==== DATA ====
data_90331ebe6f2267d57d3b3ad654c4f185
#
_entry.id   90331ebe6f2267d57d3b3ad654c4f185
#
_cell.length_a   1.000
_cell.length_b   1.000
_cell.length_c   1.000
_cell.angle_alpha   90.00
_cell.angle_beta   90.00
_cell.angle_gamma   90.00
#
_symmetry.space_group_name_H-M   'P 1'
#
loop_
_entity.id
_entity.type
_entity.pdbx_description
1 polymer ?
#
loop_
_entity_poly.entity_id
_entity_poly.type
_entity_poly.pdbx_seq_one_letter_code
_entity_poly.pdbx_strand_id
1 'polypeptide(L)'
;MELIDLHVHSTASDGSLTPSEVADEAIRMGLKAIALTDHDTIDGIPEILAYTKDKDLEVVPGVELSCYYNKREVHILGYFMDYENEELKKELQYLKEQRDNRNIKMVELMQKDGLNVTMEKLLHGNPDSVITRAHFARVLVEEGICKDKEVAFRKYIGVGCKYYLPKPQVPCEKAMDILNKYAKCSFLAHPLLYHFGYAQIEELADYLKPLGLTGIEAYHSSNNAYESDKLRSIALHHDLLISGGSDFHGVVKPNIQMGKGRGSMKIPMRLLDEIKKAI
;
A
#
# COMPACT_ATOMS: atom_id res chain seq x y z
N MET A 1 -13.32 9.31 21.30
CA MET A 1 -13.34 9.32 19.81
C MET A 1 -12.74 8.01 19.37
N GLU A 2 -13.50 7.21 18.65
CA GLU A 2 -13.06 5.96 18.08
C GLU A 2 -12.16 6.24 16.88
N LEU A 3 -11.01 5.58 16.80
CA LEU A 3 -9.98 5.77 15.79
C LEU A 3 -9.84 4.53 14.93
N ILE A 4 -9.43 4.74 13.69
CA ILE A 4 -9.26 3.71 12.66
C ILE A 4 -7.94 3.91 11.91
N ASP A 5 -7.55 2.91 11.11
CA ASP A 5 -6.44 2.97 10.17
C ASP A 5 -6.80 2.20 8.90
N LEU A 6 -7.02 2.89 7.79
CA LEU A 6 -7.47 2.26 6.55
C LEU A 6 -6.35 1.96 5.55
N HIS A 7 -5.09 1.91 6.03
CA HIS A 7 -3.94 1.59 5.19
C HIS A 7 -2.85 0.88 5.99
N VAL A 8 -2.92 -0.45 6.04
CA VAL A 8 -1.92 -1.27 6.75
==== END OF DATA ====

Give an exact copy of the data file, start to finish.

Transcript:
data_90331ebe6f2267d57d3b3ad654c4f185
#
_entry.id   90331ebe6f2267d57d3b3ad654c4f185
#
_cell.length_a   1.000
_cell.length_b   1.000
_cell.length_c   1.000
_cell.angle_alpha   90.00
_cell.angle_beta   90.00
_cell.angle_gamma   90.00
#
_symmetry.space_group_name_H-M   'P 1'
#
loop_
_entity.id
_entity.type
_entity.pdbx_description
1 polymer ?
#
loop_
_entity_poly.entity_id
_entity_poly.type
_entity_poly.pdbx_seq_one_letter_code
_entity_poly.pdbx_strand_id
1 'polypeptide(L)'
;MELIDLHVHSTASDGSLTPSEVADEAIRMGLKAIALTDHDTIDGIPEILAYTKDKDLEVVPGVELSCYYNKREVHILGYFMDYENEELKKELQYLKEQRDNRNIKMVELMQKDGLNVTMEKLLHGNPDSVITRAHFARVLVEEGICKDKEVAFRKYIGVGCKYYLPKPQVPCEKAMDILNKYAKCSFLAHPLLYHFGYAQIEELADYLKPLGLTGIEAYHSSNNAYESDKLRSIALHHDLLISGGSDFHGVVKPNIQMGKGRGSMKIPMRLLDEIKKAI
;
A
#
# COMPACT_ATOMS: atom_id res chain seq x y z
N MET A 1 -13.32 9.31 21.30
CA MET A 1 -13.34 9.32 19.81
C MET A 1 -12.74 8.01 19.37
N GLU A 2 -13.50 7.21 18.65
CA GLU A 2 -13.06 5.96 18.08
C GLU A 2 -12.16 6.24 16.88
N LEU A 3 -11.01 5.58 16.80
CA LEU A 3 -9.98 5.77 15.79
C LEU A 3 -9.84 4.53 14.93
N ILE A 4 -9.43 4.74 13.69
CA ILE A 4 -9.26 3.71 12.66
C ILE A 4 -7.94 3.91 11.91
N ASP A 5 -7.55 2.91 11.11
CA ASP A 5 -6.44 2.97 10.17
C ASP A 5 -6.80 2.20 8.90
N LEU A 6 -7.02 2.89 7.79
CA LEU A 6 -7.47 2.26 6.55
C LEU A 6 -6.35 1.96 5.55
N HIS A 7 -5.09 1.91 6.03
CA HIS A 7 -3.94 1.59 5.19
C HIS A 7 -2.85 0.88 5.99
N VAL A 8 -2.92 -0.45 6.04
CA VAL A 8 -1.92 -1.27 6.75